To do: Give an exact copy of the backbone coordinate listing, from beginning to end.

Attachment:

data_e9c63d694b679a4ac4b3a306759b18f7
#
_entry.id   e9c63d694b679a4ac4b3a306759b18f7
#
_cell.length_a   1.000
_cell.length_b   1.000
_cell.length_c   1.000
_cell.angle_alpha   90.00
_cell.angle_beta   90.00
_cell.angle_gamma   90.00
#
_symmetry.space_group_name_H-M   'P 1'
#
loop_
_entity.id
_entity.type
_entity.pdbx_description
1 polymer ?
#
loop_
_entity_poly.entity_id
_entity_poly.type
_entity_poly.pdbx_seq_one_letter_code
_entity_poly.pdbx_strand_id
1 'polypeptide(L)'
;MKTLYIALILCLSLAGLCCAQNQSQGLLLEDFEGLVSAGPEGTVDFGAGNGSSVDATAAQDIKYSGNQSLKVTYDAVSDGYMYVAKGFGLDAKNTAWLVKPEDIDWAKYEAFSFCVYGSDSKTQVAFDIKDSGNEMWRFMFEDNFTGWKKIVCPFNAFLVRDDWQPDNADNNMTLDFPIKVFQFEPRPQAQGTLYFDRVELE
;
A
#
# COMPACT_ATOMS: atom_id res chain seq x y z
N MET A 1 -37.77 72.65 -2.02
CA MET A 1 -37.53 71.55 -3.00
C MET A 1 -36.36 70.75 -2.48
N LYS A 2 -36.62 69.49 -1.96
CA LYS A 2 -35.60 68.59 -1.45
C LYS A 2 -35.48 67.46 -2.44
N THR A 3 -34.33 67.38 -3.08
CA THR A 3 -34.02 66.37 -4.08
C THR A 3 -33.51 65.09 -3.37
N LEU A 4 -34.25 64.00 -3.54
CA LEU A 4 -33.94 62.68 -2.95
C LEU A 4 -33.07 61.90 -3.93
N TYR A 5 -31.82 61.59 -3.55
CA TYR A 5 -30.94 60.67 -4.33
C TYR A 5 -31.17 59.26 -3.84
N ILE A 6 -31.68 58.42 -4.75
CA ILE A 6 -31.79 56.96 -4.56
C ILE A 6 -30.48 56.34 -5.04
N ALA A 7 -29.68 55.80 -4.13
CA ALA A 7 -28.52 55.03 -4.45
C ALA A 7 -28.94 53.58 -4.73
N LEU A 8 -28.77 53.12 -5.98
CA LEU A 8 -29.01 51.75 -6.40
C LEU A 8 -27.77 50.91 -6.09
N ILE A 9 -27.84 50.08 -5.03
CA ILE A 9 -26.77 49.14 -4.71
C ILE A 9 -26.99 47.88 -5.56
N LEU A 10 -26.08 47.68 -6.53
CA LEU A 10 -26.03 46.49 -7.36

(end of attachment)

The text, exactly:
data_e9c63d694b679a4ac4b3a306759b18f7
#
_entry.id   e9c63d694b679a4ac4b3a306759b18f7
#
_cell.length_a   1.000
_cell.length_b   1.000
_cell.length_c   1.000
_cell.angle_alpha   90.00
_cell.angle_beta   90.00
_cell.angle_gamma   90.00
#
_symmetry.space_group_name_H-M   'P 1'
#
loop_
_entity.id
_entity.type
_entity.pdbx_description
1 polymer ?
#
loop_
_entity_poly.entity_id
_entity_poly.type
_entity_poly.pdbx_seq_one_letter_code
_entity_poly.pdbx_strand_id
1 'polypeptide(L)'
;MKTLYIALILCLSLAGLCCAQNQSQGLLLEDFEGLVSAGPEGTVDFGAGNGSSVDATAAQDIKYSGNQSLKVTYDAVSDGYMYVAKGFGLDAKNTAWLVKPEDIDWAKYEAFSFCVYGSDSKTQVAFDIKDSGNEMWRFMFEDNFTGWKKIVCPFNAFLVRDDWQPDNADNNMTLDFPIKVFQFEPRPQAQGTLYFDRVELE
;
A
#
# COMPACT_ATOMS: atom_id res chain seq x y z
N MET A 1 -37.77 72.65 -2.02
CA MET A 1 -37.53 71.55 -3.00
C MET A 1 -36.36 70.75 -2.48
N LYS A 2 -36.62 69.49 -1.96
CA LYS A 2 -35.60 68.59 -1.45
C LYS A 2 -35.48 67.46 -2.44
N THR A 3 -34.33 67.38 -3.08
CA THR A 3 -34.02 66.37 -4.08
C THR A 3 -33.51 65.09 -3.37
N LEU A 4 -34.25 64.00 -3.54
CA LEU A 4 -33.94 62.68 -2.95
C LEU A 4 -33.07 61.90 -3.93
N TYR A 5 -31.82 61.59 -3.55
CA TYR A 5 -30.94 60.67 -4.33
C TYR A 5 -31.17 59.26 -3.84
N ILE A 6 -31.68 58.42 -4.75
CA ILE A 6 -31.79 56.96 -4.56
C ILE A 6 -30.48 56.34 -5.04
N ALA A 7 -29.68 55.80 -4.13
CA ALA A 7 -28.52 55.03 -4.45
C ALA A 7 -28.94 53.58 -4.73
N LEU A 8 -28.77 53.12 -5.98
CA LEU A 8 -29.01 51.75 -6.40
C LEU A 8 -27.77 50.91 -6.09
N ILE A 9 -27.84 50.08 -5.03
CA ILE A 9 -26.77 49.14 -4.71
C ILE A 9 -26.99 47.88 -5.56
N LEU A 10 -26.08 47.68 -6.53
CA LEU A 10 -26.03 46.49 -7.36